Original Document
Original Document
Interview with Margaret Jerles, granddaughter of William B. Wilson, 2005.

Margaret Jerles: He worked in the mines, when came over from Scotland. He was about 5 years old. He started into school. When was only in school two years he was going through his books so fast his parents couldn't afford the books, they couldn't keep up with him. He worked in the mines as a slate picker out of the coals. He had only had two years of public education but his mother was well educated – somewhere along the line, we haven't been able to find it out how. She taught the kids at home after that because they couldn't afford the books to go to school.

He was ousted from Arnot in the mines; that's how he managed to get the house in Blossburg [where he lived for the last years of his life after returning from Washington in 1921]. Somebody won it in a poker game and he it had no use for it so he sold it to my grandfather and he didn't have to pay very much for it. So that's when grandfather went to Blossburg.

At 17 he was a rebel - he was always a rebel. He was barred from the mines anywhere around there. He worked on the railroad for a while and then he decided that he was going to take the part of the miners and see that they got some decent working conditions - so that's when he started to organize the unions, and he traveled all over. My brother sent me ... the handcuffs and the blackjack that were given to a guy to do away with my grandfather when he went to organize the union in some town. The guy got cold feet and gave the blackjack and handcuffs to grandfather. ...

My grandfather was one of the first cabinet officers that had a car registered to him.- When he became Secretary of Labor his transportation was to be provided for him. They didn't have any provisions made for that. He got a horse and buggy from the commerce department, but he looked through the regulations and nothing said he couldn't get a car. All the same he went out and bought a second hand car and got a chauffeur. Grandfather never learned to drive till after he retired.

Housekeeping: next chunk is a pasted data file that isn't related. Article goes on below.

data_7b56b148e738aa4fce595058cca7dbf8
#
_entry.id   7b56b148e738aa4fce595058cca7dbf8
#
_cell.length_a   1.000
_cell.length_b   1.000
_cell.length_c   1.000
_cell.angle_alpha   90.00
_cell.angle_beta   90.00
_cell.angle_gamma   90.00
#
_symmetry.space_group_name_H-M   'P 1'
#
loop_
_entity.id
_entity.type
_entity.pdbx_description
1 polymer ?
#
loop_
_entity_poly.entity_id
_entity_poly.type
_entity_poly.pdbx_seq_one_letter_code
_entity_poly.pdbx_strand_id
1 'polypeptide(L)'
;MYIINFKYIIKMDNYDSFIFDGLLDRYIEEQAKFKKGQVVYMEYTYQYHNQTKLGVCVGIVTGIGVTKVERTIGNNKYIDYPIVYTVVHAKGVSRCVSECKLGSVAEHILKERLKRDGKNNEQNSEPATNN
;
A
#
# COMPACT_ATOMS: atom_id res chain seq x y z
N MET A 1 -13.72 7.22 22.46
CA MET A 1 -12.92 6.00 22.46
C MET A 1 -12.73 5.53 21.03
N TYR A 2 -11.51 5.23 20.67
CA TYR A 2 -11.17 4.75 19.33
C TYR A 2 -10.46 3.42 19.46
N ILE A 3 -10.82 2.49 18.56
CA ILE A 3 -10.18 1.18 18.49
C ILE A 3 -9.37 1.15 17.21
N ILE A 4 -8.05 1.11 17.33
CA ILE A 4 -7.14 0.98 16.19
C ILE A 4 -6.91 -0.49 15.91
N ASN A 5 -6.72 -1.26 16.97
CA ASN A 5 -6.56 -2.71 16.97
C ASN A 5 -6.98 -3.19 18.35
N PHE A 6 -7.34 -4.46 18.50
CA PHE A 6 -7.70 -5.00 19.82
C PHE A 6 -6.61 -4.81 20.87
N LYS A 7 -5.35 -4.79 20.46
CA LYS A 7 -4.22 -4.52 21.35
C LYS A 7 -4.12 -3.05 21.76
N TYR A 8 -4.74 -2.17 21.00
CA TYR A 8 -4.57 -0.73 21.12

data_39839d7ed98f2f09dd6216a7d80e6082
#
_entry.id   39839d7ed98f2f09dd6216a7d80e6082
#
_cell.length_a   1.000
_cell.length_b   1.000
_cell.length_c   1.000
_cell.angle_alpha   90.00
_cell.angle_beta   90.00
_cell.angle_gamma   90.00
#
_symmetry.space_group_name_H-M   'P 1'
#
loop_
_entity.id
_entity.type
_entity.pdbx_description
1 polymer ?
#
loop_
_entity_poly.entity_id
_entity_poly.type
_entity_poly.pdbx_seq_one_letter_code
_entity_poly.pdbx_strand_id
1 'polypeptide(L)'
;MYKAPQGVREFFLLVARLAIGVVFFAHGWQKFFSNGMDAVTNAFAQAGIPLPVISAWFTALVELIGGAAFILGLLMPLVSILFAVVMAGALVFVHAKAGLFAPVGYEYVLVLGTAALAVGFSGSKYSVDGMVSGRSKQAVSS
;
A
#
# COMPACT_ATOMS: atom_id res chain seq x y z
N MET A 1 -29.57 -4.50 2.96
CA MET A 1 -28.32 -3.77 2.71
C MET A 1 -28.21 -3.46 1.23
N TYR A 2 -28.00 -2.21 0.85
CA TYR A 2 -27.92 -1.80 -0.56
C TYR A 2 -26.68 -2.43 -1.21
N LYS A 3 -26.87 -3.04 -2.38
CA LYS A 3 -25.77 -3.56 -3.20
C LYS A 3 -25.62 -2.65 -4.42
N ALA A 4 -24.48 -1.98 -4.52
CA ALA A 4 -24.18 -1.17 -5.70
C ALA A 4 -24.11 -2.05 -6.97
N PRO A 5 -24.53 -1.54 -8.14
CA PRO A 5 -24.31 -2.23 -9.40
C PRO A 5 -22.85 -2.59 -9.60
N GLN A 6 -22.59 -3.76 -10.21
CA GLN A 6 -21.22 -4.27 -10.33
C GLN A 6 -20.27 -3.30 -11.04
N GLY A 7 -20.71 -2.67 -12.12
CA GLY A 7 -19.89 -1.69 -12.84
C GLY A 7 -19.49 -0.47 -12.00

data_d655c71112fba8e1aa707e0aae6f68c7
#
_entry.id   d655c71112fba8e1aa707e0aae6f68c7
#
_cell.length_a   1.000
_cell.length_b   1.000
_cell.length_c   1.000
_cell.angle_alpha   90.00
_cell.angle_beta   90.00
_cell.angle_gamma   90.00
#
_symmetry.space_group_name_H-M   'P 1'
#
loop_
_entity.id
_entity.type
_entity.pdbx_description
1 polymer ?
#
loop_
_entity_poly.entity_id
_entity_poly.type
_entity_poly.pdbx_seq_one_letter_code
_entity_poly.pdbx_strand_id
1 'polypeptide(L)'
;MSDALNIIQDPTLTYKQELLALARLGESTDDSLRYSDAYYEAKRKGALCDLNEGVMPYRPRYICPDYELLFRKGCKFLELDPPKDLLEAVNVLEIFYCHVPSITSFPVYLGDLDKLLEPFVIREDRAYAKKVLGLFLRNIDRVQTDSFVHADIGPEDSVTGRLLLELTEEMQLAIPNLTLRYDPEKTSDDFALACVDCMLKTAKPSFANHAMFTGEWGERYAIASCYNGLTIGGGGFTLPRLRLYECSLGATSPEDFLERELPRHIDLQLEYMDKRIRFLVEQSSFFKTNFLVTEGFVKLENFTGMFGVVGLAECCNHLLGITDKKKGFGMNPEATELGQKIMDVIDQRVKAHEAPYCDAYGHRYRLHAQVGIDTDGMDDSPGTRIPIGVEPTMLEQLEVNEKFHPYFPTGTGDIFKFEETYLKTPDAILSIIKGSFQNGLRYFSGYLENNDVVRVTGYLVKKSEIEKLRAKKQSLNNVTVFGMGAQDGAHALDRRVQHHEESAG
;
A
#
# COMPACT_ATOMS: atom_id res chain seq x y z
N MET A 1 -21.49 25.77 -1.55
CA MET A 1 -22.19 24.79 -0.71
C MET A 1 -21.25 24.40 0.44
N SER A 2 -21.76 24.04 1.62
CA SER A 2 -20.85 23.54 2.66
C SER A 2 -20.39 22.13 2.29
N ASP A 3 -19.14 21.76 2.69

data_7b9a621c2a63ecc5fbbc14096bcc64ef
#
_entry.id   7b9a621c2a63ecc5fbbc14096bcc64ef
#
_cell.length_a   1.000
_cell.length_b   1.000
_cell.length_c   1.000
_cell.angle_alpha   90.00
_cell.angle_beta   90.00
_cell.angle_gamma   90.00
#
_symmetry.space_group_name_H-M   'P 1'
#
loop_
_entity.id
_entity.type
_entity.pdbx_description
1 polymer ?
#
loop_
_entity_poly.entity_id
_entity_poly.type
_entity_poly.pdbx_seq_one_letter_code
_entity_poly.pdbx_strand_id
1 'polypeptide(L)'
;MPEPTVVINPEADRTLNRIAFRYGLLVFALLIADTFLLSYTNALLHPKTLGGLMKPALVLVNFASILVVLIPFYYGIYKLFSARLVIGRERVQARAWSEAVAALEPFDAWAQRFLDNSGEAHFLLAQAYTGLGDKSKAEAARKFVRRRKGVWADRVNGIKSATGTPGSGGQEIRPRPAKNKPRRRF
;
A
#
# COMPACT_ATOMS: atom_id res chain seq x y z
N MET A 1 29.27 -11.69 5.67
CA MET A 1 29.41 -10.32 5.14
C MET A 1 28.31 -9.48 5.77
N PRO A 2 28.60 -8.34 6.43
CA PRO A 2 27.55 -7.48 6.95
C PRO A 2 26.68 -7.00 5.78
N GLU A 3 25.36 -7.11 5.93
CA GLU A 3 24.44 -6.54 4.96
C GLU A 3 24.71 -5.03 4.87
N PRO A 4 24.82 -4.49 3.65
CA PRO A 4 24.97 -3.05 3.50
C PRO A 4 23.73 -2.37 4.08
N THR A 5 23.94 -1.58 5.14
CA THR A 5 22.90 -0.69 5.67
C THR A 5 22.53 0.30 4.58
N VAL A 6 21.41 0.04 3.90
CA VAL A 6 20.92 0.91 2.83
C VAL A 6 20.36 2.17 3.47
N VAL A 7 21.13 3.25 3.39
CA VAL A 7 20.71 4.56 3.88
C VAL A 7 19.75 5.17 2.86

He was the first one [cabinet officer to drive].

We had a lot of people coming [to the house]. When I was in his house they declared Labor Day as Wilson Day [locally]- we had about 100 people there for dinner - we had 3 sets of china going. A couple of days before something like that happened my mother would get everything organized. One of the neighbors would help her, the rest of the family were all girls, we all helped her. We peeled potatoes, and all this and that; she made her own homemade bread. ...

I loved my grandfather very much. When I left home to go to nurses' training he was the one that I missed. My father's work was all physical [he ran the farm and worked in the mines]. When he'd come home from work especially at night he was tired. We always had to get him into dry clothes and eat his supper and he'd go right to bed. He had to be at the mine in the morning. But my grandfather's work was all mental work. He had time to help us out with anything, he even learned math - that was one thing I hated - but he would help us out with any of our homework. ... But we all got along fine, Grandfather was Scots Presbyterian, and we were all Catholic. Some of his family resented us because we were Catholic. They're all gone now too.

A lot of people came in and out [of the house] on business. One time we were all picking blackberries. And it didn't take any time at all to fill a lot of pails. My mother even canned beef. We got these blackberries and we always had to show grandfather. We were on the porch and a couple of guys came by when we went to show him the blackberries, and we went back in the library the door was open. I heard him say to these men - that's the only time I ever saw my grandfather really mad - and he said I haven't worked for the miners to take your proposition now, you'll have to leave this place and not come back. They wanted grandfather to do something that would work against he miners. ...

WP: So your grandfather never wound up rich?

MJ: No, not rich, he went really bankrupt. When he took [William] Vare to the Supreme Court [to challenge the disputed Senate Election of 1926] of course Vare had the Republican Party to pay all Vare's expenses. My grandfather had to see to all his expenses, the Democratic Party didn't. He had his secretaries and everybody else to pay, and that really put him in the hole.... [During the disputed election contest with Vare} Senator Reed asked him how come he only spent $10,000 on his campaign while Vare spent a hundred times as much. Grandfather said, "That's simple, I'm a Scotsman."

Credit: William Pencak, Oral history interview with Margaret Jerles, November, 2005.
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